In the spring of 1986, I was the stay-at-home mom of three little boys, all under six. It was an active, noisy household to say the least! My daily routine consisted of picking up, laundry, cooking, cleaning and MORE picking up all while negotiating peace in the valley. My sister-in-law, Patrice (also a member of the mother of three boys club), provided some welcome distraction from the everyday minutia of family life one day that spring when she sent me the best kind of card – a card for no reason. Tucked inside my card was a newspaper article she had clipped from The New York Times, My Phantom Daughter. The author of the article had named her first child a somewhat androgynous first name. The wife of one of her husband’s law partners concluded from that name that the baby must be a girl and sent a gift of a pretty little pink dress. The new mother whose new baby was a boy, ended up keeping the dress which was eventually joined by a pink cardigan and other “girly” items. She kept these items tucked away in a bottom drawer for reasons of her own. For reasons of my own, the article truly resonated with me. Even though I was perfectly happy being the mother of my three sons, I had my own “pink box” tucked away. I read and reread the column a few times and then tucked it away with some other keepsakes.
Over a decade later I pulled that column back out. I wanted to use it and other writings I had saved through the years as party favors for my book group. Back in 1986 the author’s name hadn’t meant anything to me. In 1999, I was astonished to see it was written by one of my favorite authors, Anna Quindlen! In the intervening years, I had devoured her novels Object Lessons, One True Thing and Black and Blue. When she wrote the column I had squirreled away so many years ago, she was spending several weeks writing the Hers column for The New York Times. This was a forum for writing by women featuring a different author every few weeks. I no longer have the column my sister-in-law had so kindly snipped for me, but thanks to the digital age we currently live in, I was able to find it in a New York minute on the internet. My Phantom Daughter.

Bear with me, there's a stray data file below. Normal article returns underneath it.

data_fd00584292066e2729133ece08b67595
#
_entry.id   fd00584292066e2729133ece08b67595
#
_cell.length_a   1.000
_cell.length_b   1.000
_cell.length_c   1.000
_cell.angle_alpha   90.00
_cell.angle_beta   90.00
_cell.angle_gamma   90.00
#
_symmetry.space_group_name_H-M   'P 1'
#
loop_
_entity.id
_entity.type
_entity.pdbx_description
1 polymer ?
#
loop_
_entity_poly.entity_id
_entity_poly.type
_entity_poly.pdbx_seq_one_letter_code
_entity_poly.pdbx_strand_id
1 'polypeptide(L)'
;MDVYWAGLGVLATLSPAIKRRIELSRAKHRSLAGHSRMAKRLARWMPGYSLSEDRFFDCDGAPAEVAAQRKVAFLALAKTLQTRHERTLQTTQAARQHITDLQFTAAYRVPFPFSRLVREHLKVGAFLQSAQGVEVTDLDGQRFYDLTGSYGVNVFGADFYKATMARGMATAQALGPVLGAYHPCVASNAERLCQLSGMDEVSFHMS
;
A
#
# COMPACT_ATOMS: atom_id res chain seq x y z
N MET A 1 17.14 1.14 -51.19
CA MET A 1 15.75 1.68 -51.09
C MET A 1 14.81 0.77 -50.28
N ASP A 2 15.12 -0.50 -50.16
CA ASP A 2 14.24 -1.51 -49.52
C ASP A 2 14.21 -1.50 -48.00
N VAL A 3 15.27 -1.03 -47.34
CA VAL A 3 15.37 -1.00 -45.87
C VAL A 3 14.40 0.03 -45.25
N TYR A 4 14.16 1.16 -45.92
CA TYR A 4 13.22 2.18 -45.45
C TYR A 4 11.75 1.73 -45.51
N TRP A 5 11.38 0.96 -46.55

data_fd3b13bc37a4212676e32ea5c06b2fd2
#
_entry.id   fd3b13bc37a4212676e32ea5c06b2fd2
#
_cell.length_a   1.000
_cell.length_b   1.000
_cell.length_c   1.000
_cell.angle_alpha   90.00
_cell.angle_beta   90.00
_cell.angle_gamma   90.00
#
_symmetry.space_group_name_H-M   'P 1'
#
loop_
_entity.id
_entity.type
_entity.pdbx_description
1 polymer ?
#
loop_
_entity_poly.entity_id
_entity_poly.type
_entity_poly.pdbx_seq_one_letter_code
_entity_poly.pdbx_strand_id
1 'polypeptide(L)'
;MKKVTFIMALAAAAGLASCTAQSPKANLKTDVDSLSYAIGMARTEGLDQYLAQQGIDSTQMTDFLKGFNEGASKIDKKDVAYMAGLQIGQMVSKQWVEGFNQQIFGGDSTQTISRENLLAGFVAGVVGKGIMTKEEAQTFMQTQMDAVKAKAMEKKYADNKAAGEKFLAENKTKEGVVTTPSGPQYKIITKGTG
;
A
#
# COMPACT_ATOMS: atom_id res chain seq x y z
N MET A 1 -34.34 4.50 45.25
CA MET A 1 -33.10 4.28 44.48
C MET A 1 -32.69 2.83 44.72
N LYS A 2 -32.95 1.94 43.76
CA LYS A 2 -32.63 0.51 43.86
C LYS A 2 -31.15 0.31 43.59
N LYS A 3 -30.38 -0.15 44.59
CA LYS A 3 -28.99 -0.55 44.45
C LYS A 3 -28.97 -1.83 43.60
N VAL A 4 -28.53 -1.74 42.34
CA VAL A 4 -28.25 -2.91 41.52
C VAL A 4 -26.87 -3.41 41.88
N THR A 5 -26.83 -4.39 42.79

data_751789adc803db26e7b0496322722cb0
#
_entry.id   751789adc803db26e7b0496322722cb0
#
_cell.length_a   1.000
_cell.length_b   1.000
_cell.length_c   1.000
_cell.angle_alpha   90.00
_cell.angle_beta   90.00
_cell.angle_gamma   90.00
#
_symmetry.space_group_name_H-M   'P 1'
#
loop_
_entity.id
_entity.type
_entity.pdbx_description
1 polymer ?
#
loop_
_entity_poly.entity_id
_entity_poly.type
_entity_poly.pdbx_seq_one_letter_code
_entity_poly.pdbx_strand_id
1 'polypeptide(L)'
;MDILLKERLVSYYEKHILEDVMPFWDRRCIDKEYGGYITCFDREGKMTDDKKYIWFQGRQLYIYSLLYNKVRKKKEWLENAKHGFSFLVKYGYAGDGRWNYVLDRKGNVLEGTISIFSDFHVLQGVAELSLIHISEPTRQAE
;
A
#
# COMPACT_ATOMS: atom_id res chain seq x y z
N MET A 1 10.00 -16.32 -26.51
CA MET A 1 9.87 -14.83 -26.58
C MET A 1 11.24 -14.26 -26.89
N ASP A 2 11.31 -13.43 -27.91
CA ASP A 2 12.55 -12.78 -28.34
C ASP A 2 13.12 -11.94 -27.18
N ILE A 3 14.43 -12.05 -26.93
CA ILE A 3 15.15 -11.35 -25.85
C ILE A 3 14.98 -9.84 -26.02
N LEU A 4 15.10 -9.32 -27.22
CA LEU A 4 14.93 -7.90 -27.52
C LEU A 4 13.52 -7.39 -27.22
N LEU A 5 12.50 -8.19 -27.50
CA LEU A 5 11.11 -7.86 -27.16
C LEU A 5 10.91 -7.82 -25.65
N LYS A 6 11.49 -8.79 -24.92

Ms. Quindlen went on to have three children – two boys and a girl. In 2016, she joined me in the grandmother club which led her to write her delightful book, Nanaville. As always, she writes from her heart, with a combination of humor and intelligence.
Nanaville is filled with the author’s wit and wisdom about grandparenting, along with vignettes of moments with her grandson Arthur. Most grandmothers will relate to many of the moments she shares and identify with the extraordinary relationship. I knew exactly what she was feeling when she wrote “Sometimes Arthur sees me and yells “Nana!” in the way some people might say “ice cream” or “shoe sale!” No one has been that happy to see me in many, many years.” Those words are very similar to some I have shared with Mr. Smith in the past when talking about my own grandchildren and how it feels when they call your name and greet you with a full body hug.
A pesky challenge in grandparenting – one that challenges the best intentioned of us – is how and when to give our progeny the benefit of all our hard-earned parental knowledge. Ms. Quindlen was relating to her good friend what had transpired between her and her son when she ventured to give her opinion on sending her new grandson to preschool. Her son pushed back hard, politely, but hard. The friend just looked at Anna and said, “Did they ask you?” And therein lies the lesson of this book. “Where once I led, I have to learn to follow.”
It is obvious from the book that Ms. Quindlen treasures her new role as Nana, even as she endeavors to find her exact role and where the boundaries are. But isn’t that pretty much every relationship in life?
I no longer have my pink box, nor do I have any need for it. Life has gifted me with three beautiful daughters-in-law who have welcomed me into their lives, starting even before Emily married Emmet when she invited me to go wedding dress shopping with her and her mother.
And I am now grandmother of four fabulous granddaughters. Four little firecrackers who bring a whole new dimension to Mr. Smith and my lives. They are more likely to choose “rainbow” as their favorite color than pink and believe me, they all think outside the (pink) box.
C’est la vie.